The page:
A new Special Issue on Vulnerability and Trust led by UCD researchers Maria Baghramian, Danielle Petherbridge and Rowland Stout has been published in the International Journal of Philosophical Studies. The articles address issues arising from four aspects of the relationship between vulnerability and trust:
- how to characterize the affective nature of trust;
- how to explain the ethical demands that arise from deliberately making yourself vulnerable by trusting someone;
- the application of this to the question of the epistemic vulnerability involved in communication;
- trust and distrust of sources of knowledge in society.
The work tackles the need to investigate what Annette Baier (1986) called “the variety of forms of trust” and “the varieties of vulnerability”.
“In trusting someone you put yourself in their power to some extent, and in doing so, risk being harmed if they do not take seriously the ethical demands of having that power. In her ground-breaking article almost a quarter of century ago, Baier also announced that ‘What we now need to do, to get any sense of the variety of forms of trust, is to look both at varieties of vulnerability and at varieties of grounds for not expecting others to take advantage of it’,” the authors state in the introduction.
The lead article of this special issue is “Matters of Trust as Matters of Attachment Security” written by Andrew Kirton (2019 Robert Papazian Prize winner). Kirton examines trust as an affective state and explores how vulnerability in relations of trust “a product of our need for secure social attachment”.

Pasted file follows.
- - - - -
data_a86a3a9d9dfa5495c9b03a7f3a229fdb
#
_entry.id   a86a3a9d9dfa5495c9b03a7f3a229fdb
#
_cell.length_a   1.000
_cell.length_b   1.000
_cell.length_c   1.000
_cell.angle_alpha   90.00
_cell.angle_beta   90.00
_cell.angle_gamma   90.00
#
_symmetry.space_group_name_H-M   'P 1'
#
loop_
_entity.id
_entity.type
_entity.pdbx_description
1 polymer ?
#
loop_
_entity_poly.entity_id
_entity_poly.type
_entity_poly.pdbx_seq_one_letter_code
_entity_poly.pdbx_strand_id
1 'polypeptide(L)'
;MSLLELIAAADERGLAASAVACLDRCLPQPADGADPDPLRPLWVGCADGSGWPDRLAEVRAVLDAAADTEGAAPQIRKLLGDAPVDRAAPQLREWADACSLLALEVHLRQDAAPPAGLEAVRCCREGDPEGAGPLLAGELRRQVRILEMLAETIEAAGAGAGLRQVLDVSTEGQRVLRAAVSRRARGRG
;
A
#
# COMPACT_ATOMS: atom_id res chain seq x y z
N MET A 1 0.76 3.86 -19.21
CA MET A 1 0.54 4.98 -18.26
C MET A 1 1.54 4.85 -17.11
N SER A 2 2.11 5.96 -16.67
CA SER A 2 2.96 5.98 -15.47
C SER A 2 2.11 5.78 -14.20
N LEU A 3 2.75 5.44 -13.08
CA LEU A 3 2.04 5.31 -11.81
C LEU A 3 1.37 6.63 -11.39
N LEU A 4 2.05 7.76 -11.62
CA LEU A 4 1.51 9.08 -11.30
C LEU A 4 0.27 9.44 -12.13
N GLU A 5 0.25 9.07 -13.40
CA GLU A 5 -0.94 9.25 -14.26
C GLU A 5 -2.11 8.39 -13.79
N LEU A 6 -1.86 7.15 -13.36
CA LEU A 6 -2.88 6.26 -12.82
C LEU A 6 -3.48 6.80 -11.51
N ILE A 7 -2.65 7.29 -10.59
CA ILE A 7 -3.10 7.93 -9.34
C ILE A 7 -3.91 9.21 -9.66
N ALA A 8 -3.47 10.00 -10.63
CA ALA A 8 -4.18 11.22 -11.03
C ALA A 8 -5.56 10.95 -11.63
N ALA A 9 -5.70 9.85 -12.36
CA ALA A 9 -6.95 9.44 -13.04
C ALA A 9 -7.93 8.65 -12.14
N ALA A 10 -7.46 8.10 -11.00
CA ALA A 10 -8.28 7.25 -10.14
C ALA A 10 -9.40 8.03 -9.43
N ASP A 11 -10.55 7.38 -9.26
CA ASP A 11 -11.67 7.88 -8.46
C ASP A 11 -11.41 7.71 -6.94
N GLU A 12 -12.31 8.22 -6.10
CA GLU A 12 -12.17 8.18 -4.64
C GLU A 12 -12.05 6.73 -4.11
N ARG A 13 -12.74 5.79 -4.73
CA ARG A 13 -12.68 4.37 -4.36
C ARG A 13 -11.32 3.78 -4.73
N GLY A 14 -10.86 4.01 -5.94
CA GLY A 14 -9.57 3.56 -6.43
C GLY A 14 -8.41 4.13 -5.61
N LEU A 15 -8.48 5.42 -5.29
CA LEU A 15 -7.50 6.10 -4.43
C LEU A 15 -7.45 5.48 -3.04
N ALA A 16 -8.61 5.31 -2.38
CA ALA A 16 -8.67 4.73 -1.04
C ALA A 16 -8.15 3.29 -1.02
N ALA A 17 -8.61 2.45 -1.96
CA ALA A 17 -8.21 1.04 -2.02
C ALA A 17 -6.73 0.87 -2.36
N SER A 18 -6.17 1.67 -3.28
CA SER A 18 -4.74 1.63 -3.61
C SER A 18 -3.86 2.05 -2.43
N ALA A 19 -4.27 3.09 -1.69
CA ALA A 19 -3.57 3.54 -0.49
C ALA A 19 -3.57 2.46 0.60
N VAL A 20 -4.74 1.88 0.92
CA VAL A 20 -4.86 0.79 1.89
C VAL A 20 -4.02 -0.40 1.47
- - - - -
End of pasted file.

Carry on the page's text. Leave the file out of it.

“What is risked then is the security of our social attachments – a risk to our very sense of belonging – something that starts in infancy,” the introduction of the special issue reads.
PERITIA Prize winner
The special issue also offers articles by Robert Stern, Catriona Mackenzie, Sarah Clark Miller, Joe Larios, Casey Rebecca Johnson, Paul Giladi, Katherine Furman, Emily Sullivan, Max Sondag, Ignaz Rutter, Wouter Meulemans, Scott Cunningham, Bettina Speckmann and Mark Alfano.
The closing article “Vulnerability in Social Epistemic Networks” is the winner of the PERITIA special prize. In this paper, Emily Sullivan, Max Sondag, Ignaz Rutter, Wouter Meulemans, Scott Cunningham, Bettina Speckmann, and Mark Alfano, examine the nature of epistemic vulnerability within the virtual networks of social media.
You can read the introduction to the special issue here: Vulnerability and Trust: An Introduction